Sunday, February 10, 2019

Type 2 Nutrition #471: “You mean, sugar is a carb?”

I was sitting at the bar in an upscale restaurant, having dinner and chatting with the co-owner about nutrition, when she said, earnestly, “You mean, sugar is a carb?” I’m not kidding. This woman, who is seriously obese, blames it on her “lack of discipline” and being “married to a chef.” “I work in a restaurant,” she says. Sheez…
“I know sugar is the enemy,” she continued. But for someone in her position – she clearly has an influence on the menu– to know virtually nothing about nutrition, is shocking. I’m tempted to go into another rant about how we got into such a state of affairs, but you’ve read enough of those. Instead, let me illustrate the point with further evidence of her thinking, and how that influences her and their business.
I hadn’t been to this neighborhood restaurant in a while, so I took a good look at the menu: Two soups, seven appetizers, and eight or nine entrees. One soup was a creamed squash, the other a chowder, by definition loaded with potatoes. I was interested in the creamed soup so the wife checked to confirm that it contained no flour. But I wasn’t hungry enough for such a filling and calorie loaded starter.
Then, to my surprise, the first appetizer listed was a plate of fried potatoes. Five of the other six appetizers were salads. The seventh was calamari, dredged in flour, dipped in cornmeal and deep fried – three good reasons not to order it. Some of the salads looked good though, especially hearts of artichoke and a burrata.
Several of the entrees were also appealing: two fish entrees, an osso bucco, and a pork chop. All the entrees were accompanied by a vegetable and a starch, which of course could be switched out for extra vegetables. However, since I was not hungry, I settled on just the artichoke salad…and it was very good.
The young amiable bartender made me a good drink and I settled in. That’s when the co-owner joined me and we got into conversation about nutrition. I told her about how I had lost over 170 pounds, starting in 2002, and was still down 150. She said that was very good, but she didn’t ask how. It was a sign she didn’t want to change her way of eating. I told her anyway: VERY LOW CARB. I started on Atkins INDUCTION.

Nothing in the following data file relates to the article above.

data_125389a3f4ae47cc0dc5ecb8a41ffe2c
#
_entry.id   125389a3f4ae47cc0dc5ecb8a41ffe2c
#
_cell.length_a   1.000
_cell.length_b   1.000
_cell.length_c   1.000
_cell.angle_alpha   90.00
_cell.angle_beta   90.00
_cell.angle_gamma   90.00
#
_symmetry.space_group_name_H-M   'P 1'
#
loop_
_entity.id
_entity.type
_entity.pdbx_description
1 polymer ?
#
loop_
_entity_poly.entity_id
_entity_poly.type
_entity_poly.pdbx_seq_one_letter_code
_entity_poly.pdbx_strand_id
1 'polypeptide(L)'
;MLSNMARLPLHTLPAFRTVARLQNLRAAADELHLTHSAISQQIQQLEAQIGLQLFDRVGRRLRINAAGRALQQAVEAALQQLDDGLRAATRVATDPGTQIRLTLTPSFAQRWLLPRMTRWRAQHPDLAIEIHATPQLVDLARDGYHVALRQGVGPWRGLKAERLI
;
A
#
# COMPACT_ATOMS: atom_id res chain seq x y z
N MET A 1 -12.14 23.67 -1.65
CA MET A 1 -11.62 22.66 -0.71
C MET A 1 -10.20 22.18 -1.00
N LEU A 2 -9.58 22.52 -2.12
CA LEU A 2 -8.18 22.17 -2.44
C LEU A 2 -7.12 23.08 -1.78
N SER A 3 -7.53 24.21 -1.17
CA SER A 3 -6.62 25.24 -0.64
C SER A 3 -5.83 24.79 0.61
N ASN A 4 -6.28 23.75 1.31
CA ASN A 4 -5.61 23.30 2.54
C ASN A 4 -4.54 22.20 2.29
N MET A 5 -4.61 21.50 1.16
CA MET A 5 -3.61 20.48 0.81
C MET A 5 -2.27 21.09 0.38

She told me she did Weight Watchers. When I asked her, rudely, why she was not successful, she explained that she was married to a chef. I let that pass and instead mentioned that she and I – both of us – were at a disadvantage to many in the population, like the bartender, who was skinny.  She and I were victims, I said, thinking that would appeal to her. We, like millions of others among us, had a bundle of genes in our makeup that had been “expressed” over the years by our eating too many processed and refined carbs and sugars.
Her response was, “I think that’s up for debate.” She averred that a meal had to be “balanced.” Her problem, she said, was “discipline.” I countered that when you eat a meal of mostly protein and fat, your hunger is satisfied. She responded that a large serving of broccoli satisfied her for hours. We were going nowhere.
“Potatoes have a lot of fiber in them,” she continued. “I like potatoes.” I now understood why the potatoes were the first item listed on the menu, offered as an “appetizer.” And I now also understood why the seat I took at the bar had a half-finished plate of potatoes in front of it that the bartender removed. I had taken the co-owner’s seat and had interrupted her dinner.
I had another drink and another salad, the burrata – which was also very good. That was all I could salvage from the night’s foray into re-educating the world, one person at a time. But I did get subject matter for another blog on the state of nutrition in this world, and my fasting blood sugar next morning was 87mg/dl. That’s good. But what’s going to become of us if we’re not even interested in knowing about nutrition. If we’re so fixated on a “balanced” diet, getting lots of “fiber,” and blaming others for the food choices we make?

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